03 OCT 17
Your world has been gamified. What does that mean? Gamification is use of elements commonly applied to games to other aspects of life, especially on the web and in advertising. This isn’t limited to just video games, although often those elements are the most applied.
Gamification is to blame for a lot of the problems I railed against in my essay ‘Breaking the Loop’. It’s why your notification tabs all look similar, with some bright color and number just begging to be cleared. It’s why you keep checking Twitter and Facebook to see any new likes or comments, to see how many followers you have. It’s why you’re still subscribed to that marketing email list, just in case a good deal comes up.
Games are tremendously powerful tools as motivators. And once advertisers, designers, and developers realized the power games have over their user’s psychology, it was only a matter of time until we saw it in many aspects of our society.
But it’s not all bad. Like I said, gamification tremendous motivator. What’s important is being aware of it’s affects on you, and trying only to feed into those you deem positive.
In ‘Breaking the Loop’, I talk about my step away from social networks, as they become increasingly greedy of my time and attention. I decided that wasn’t necessarily a good use of my time. Just idly browsing Twitter passes time, but it does nothing for making me a better person, or helping me achieve any of my goals.
It was time for a change. There’s two steps to this process:
- Analyzing the ways in which apps and utilities are designed to motivate you, and cultivate the ones you want and excise the ones you don’t.
- Find ways in which you can employ gamification processes on yourself, as an additional motivator towards your existing goals.
This year, I’ve been trying to read more. To that end, I have a Goodreads account, which I can use to track the books I’ve read, my progress in them, and track my year’s goal (I’m way behind right now; check it out!) This still uses gamification, with a natural desire I have to be on track with the goal I’ve set, as well as completing books in a reasonable time. But I’m choosing to partake in it, as I think it’ll have a positive effect on me.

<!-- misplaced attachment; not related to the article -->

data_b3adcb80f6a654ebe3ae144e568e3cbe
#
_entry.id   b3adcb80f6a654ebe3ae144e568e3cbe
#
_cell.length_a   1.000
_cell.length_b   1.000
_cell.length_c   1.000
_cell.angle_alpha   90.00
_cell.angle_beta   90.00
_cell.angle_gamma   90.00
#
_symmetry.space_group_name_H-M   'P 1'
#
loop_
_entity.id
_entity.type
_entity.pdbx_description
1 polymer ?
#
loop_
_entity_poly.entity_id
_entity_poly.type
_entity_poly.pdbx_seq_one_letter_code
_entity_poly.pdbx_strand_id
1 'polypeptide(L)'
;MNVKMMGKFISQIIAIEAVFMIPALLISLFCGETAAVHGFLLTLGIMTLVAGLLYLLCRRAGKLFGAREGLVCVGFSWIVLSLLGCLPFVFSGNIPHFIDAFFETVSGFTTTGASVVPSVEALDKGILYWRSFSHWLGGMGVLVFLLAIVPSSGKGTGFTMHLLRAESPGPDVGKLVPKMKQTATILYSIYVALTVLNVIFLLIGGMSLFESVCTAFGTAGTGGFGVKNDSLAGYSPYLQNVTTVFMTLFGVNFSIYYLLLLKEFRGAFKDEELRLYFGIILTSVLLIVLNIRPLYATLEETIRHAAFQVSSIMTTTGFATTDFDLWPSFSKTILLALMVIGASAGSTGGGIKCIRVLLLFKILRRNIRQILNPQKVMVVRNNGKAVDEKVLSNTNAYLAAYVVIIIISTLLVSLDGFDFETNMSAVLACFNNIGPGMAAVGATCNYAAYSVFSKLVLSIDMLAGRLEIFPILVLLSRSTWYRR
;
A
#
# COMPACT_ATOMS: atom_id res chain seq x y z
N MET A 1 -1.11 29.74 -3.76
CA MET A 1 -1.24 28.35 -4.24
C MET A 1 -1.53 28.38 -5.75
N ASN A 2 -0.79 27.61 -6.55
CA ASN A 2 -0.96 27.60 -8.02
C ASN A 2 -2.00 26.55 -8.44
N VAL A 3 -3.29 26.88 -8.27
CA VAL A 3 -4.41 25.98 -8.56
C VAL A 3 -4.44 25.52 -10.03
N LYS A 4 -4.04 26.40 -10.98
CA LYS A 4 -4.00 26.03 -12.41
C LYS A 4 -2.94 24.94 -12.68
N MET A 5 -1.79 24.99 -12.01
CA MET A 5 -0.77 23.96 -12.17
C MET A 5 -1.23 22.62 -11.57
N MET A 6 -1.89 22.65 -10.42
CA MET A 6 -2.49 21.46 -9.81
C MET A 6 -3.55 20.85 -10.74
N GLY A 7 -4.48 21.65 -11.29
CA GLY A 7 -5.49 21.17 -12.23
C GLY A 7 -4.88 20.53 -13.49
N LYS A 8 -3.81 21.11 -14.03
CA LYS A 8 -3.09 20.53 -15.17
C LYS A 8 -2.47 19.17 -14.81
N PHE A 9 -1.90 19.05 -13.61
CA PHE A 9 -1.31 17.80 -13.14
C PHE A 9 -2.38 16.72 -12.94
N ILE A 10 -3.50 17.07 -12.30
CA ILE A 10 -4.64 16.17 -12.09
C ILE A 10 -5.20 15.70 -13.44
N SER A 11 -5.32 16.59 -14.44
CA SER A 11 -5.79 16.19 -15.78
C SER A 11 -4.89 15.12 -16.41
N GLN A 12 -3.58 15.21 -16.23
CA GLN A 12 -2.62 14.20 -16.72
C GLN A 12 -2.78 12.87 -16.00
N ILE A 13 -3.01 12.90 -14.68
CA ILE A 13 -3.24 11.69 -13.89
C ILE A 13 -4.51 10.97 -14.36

Not only do I want to read more novels, but I also intend to read more essays and articles. Often in previous years, these would clutter up my tabs bar, and I would end up closing them merely to get rid of them without reading. Now though, I send any interesting articles to an Instapaper account.
I can access this on my phone, and if I want to pass time, that’s a more productive use of it. I also have my Instapaper account set up to send 7 articles a day to my Kindle. It’s become somewhat of a daily goal of mine to read all of them, in time for the next group tomorrow.
I also have been trying to teach myself a language, in this case Japanese. Gamification is used to great affect in education apps and websites. For example, I’m using Duolingo, which has a counter to track your streak of consecutive days practiced. You are awarded “experience points” for completing lessons, and once you hit a goal each day, it’s added to your streak. For me, this is a great motivator, simply to not break the chain.